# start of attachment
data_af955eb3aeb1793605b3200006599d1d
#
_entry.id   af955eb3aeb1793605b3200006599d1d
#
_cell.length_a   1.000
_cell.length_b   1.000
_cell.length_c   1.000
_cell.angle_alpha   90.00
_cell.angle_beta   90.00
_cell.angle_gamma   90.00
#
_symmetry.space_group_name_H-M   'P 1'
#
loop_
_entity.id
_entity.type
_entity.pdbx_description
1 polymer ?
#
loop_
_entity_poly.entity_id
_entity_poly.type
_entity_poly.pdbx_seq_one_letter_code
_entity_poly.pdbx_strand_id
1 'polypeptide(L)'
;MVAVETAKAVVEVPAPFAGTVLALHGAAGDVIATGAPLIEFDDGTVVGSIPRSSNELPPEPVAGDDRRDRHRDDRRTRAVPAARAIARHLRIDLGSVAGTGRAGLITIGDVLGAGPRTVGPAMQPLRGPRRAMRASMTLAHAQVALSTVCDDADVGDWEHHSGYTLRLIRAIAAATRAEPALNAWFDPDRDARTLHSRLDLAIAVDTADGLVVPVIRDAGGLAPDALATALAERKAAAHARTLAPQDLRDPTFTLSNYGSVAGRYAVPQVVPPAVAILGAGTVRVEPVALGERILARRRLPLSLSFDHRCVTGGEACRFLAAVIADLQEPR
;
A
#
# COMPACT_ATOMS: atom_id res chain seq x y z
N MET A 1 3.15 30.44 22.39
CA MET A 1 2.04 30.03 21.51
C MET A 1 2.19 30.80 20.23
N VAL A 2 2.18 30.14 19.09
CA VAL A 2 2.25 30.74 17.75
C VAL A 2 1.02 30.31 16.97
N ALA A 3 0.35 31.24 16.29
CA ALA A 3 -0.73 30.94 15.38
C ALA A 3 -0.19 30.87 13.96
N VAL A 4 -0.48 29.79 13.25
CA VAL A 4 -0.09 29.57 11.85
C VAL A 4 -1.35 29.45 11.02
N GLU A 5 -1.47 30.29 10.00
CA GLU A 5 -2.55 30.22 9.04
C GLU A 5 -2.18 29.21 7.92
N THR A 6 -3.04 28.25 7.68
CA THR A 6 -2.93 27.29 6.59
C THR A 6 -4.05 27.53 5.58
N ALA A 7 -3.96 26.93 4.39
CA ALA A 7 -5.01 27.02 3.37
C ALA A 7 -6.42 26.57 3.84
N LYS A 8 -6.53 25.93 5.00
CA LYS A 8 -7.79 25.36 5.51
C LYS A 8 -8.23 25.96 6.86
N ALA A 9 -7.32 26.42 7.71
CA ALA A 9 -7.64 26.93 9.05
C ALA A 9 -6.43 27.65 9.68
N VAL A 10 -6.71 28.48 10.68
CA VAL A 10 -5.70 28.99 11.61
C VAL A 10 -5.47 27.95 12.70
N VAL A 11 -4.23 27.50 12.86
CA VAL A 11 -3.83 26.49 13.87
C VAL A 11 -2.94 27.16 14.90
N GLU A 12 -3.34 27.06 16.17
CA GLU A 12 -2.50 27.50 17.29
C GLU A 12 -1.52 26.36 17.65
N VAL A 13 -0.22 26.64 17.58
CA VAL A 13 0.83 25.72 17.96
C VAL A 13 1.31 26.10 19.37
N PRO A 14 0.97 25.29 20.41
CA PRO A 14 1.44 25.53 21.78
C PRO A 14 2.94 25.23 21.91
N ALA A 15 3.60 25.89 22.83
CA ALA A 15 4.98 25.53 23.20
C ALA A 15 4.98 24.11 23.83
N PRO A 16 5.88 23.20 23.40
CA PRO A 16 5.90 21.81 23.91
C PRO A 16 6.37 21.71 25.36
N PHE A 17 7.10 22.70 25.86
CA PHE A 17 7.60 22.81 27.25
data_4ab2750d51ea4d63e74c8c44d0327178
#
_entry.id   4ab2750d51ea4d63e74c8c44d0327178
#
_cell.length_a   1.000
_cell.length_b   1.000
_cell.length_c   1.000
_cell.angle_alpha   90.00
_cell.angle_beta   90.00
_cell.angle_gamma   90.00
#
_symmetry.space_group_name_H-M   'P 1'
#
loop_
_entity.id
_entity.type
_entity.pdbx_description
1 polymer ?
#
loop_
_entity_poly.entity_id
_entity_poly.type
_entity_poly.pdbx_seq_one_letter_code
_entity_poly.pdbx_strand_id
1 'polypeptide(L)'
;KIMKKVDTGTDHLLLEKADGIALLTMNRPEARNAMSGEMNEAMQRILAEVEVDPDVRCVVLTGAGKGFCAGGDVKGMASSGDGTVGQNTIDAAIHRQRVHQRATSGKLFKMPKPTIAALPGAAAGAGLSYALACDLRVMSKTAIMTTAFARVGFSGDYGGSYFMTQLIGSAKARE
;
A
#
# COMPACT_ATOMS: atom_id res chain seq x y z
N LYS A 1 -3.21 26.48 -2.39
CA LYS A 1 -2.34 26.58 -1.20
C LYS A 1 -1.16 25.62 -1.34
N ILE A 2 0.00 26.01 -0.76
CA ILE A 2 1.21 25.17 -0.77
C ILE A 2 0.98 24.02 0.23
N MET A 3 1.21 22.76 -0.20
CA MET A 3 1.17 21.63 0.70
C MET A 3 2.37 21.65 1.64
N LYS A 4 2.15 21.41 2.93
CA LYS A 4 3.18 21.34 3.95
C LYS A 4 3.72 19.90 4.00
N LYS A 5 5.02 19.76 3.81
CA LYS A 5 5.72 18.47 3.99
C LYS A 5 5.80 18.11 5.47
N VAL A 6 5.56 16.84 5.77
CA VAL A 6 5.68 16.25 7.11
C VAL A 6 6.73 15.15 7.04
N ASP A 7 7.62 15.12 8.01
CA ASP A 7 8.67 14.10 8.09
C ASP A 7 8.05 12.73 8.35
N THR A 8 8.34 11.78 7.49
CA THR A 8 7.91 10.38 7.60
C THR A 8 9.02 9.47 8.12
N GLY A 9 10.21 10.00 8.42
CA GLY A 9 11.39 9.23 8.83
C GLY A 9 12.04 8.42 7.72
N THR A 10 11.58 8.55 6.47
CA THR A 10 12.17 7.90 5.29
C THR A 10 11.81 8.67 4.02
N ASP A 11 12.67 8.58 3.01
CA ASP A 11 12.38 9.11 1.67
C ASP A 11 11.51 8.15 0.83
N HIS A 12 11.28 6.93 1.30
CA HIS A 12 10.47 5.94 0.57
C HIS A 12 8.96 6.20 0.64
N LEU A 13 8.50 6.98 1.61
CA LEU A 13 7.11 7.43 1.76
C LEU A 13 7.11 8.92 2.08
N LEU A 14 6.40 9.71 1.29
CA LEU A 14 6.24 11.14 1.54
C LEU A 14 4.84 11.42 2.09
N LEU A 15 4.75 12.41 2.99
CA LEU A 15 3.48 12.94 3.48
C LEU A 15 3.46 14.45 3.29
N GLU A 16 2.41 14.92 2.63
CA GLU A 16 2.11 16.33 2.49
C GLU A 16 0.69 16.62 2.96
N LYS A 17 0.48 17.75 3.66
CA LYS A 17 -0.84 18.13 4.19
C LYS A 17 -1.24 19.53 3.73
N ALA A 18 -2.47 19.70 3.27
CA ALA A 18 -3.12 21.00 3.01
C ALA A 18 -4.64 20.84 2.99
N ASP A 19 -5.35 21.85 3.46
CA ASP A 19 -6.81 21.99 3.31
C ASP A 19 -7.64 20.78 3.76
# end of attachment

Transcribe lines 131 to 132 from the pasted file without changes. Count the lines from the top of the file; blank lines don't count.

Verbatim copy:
C ASP A 7 8.05 12.73 8.35
N THR A 8 8.34 11.78 7.49